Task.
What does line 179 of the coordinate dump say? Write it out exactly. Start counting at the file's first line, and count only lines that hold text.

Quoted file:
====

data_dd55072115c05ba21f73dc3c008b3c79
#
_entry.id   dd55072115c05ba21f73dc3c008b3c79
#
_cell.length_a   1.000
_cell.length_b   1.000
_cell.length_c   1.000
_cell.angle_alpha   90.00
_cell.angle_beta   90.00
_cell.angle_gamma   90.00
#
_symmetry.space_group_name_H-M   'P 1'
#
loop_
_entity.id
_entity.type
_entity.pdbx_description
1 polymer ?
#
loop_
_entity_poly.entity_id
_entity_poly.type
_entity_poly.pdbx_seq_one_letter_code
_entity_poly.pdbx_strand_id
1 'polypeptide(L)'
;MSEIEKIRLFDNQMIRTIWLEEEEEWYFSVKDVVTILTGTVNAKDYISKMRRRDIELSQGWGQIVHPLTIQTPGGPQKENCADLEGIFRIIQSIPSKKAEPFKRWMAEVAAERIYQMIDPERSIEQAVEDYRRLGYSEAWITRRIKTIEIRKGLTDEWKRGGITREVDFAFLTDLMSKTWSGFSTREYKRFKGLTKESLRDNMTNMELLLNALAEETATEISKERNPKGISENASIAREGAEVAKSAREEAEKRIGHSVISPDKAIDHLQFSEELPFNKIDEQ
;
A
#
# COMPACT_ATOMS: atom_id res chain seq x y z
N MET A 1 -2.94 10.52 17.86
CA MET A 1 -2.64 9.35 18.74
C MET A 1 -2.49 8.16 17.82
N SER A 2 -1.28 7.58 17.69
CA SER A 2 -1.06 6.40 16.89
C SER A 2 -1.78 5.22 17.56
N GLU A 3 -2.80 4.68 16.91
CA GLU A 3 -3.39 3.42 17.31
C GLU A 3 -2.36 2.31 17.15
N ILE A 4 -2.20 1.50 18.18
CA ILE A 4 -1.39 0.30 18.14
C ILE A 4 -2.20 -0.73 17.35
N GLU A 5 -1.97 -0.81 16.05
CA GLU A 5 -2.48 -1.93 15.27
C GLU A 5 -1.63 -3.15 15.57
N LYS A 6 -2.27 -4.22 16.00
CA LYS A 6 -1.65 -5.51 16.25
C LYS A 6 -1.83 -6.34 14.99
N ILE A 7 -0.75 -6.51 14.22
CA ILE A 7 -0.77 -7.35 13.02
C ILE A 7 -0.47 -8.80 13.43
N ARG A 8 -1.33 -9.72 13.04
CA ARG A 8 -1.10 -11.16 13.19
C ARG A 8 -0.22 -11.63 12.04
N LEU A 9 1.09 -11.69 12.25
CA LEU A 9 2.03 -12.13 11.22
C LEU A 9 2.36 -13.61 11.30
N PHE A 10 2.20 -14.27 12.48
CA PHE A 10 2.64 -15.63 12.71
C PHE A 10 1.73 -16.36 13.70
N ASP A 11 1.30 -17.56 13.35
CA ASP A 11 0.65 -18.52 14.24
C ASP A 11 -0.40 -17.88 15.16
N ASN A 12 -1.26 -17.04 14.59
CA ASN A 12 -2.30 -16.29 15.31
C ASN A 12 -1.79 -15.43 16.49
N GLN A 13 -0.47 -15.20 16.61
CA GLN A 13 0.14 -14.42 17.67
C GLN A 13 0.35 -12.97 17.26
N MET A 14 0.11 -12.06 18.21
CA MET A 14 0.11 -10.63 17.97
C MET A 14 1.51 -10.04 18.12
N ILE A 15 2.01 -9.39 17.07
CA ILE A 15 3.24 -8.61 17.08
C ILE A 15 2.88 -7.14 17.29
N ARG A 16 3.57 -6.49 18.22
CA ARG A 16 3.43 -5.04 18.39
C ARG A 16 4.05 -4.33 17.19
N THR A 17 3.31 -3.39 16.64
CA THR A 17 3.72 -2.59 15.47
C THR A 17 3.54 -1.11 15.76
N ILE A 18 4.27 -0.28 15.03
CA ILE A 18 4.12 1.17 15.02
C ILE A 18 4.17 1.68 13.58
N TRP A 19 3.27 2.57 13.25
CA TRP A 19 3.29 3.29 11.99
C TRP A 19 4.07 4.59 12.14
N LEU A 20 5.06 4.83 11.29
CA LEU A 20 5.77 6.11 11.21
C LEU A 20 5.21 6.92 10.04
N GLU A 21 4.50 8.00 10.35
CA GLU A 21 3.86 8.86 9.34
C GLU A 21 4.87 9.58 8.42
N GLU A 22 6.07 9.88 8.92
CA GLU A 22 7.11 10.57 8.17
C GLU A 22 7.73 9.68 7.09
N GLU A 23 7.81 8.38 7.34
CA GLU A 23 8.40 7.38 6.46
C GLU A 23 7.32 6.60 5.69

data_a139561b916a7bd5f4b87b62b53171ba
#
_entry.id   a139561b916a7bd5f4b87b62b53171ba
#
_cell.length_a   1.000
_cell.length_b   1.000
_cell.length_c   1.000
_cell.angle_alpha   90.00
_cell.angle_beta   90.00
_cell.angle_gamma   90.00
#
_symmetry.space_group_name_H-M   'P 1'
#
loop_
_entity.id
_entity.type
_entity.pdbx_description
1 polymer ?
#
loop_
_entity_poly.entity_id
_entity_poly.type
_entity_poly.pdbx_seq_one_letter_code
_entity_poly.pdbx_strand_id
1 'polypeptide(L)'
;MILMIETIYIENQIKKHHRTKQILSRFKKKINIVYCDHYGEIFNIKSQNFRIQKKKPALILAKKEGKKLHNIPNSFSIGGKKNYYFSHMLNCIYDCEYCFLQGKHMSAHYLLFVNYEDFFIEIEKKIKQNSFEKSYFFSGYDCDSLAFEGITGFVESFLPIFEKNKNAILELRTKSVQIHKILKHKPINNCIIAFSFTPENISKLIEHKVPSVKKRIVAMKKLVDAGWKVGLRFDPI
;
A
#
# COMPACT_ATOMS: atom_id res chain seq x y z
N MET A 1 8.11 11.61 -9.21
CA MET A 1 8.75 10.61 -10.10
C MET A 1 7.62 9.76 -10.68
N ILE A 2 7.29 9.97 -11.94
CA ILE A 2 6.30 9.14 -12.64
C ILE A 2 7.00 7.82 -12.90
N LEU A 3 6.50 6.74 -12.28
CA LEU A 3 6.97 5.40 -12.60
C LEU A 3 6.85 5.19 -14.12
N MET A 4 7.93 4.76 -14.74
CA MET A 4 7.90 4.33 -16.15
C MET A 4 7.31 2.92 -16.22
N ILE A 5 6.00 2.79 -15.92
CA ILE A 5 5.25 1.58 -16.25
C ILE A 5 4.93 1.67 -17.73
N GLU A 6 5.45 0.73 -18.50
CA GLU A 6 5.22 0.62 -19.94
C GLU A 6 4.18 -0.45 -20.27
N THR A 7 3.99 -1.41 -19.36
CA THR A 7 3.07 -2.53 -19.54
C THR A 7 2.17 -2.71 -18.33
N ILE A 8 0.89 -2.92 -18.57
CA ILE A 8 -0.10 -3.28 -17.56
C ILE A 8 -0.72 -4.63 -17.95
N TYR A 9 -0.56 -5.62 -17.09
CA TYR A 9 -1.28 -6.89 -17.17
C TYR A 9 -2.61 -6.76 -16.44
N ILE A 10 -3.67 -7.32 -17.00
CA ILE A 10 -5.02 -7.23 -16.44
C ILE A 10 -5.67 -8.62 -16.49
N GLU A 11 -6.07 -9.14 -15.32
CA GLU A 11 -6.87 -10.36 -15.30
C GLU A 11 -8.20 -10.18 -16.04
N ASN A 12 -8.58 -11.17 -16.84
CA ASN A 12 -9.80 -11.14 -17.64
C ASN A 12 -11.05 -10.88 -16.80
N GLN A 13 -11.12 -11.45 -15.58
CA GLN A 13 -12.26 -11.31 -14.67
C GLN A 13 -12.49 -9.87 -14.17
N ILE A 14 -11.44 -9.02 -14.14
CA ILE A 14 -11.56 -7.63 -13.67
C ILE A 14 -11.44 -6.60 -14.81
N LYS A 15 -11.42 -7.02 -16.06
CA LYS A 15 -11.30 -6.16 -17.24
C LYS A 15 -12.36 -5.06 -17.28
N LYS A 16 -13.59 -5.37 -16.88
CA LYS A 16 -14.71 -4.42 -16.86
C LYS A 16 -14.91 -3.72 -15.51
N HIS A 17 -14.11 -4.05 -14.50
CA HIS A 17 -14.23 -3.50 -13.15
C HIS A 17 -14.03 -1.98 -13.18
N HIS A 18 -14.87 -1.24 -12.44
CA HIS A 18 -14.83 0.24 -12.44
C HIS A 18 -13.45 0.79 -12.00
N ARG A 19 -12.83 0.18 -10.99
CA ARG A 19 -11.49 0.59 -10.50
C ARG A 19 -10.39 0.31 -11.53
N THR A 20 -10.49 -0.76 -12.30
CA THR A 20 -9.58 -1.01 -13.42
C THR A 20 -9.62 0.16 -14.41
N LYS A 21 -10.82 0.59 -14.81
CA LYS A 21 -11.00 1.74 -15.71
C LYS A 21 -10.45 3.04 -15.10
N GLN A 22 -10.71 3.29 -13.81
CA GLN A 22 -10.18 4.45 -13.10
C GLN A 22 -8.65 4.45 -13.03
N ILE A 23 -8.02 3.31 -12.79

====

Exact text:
CA HIS A 17 -14.23 -3.50 -13.15